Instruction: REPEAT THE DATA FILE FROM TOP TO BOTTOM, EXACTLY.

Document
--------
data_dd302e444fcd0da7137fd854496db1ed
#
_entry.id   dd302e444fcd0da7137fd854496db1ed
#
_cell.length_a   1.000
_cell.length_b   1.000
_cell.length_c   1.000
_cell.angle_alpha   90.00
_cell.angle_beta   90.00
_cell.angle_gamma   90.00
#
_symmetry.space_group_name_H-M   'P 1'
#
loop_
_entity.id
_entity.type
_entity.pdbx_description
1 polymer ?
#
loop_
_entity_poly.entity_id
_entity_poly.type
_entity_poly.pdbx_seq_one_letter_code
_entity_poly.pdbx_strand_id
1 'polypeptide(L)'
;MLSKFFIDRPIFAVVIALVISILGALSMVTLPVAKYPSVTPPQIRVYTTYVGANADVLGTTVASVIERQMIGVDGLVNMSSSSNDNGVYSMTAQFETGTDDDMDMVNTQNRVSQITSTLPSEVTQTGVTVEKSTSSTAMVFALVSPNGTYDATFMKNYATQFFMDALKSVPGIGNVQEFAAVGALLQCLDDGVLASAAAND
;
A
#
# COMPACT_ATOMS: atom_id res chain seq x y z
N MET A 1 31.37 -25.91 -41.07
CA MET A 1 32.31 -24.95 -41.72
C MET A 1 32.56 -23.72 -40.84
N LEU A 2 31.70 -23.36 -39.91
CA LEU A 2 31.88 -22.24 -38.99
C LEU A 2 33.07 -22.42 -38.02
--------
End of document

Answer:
data_dd302e444fcd0da7137fd854496db1ed
#
_entry.id   dd302e444fcd0da7137fd854496db1ed
#
_cell.length_a   1.000
_cell.length_b   1.000
_cell.length_c   1.000
_cell.angle_alpha   90.00
_cell.angle_beta   90.00
_cell.angle_gamma   90.00
#
_symmetry.space_group_name_H-M   'P 1'
#
loop_
_entity.id
_entity.type
_entity.pdbx_description
1 polymer ?
#
loop_
_entity_poly.entity_id
_entity_poly.type
_entity_poly.pdbx_seq_one_letter_code
_entity_poly.pdbx_strand_id
1 'polypeptide(L)'
;MLSKFFIDRPIFAVVIALVISILGALSMVTLPVAKYPSVTPPQIRVYTTYVGANADVLGTTVASVIERQMIGVDGLVNMSSSSNDNGVYSMTAQFETGTDDDMDMVNTQNRVSQITSTLPSEVTQTGVTVEKSTSSTAMVFALVSPNGTYDATFMKNYATQFFMDALKSVPGIGNVQEFAAVGALLQCLDDGVLASAAAND
;
A
#
# COMPACT_ATOMS: atom_id res chain seq x y z
N MET A 1 31.37 -25.91 -41.07
CA MET A 1 32.31 -24.95 -41.72
C MET A 1 32.56 -23.72 -40.84
N LEU A 2 31.70 -23.36 -39.91
CA LEU A 2 31.88 -22.24 -38.99
C LEU A 2 33.07 -22.42 -38.02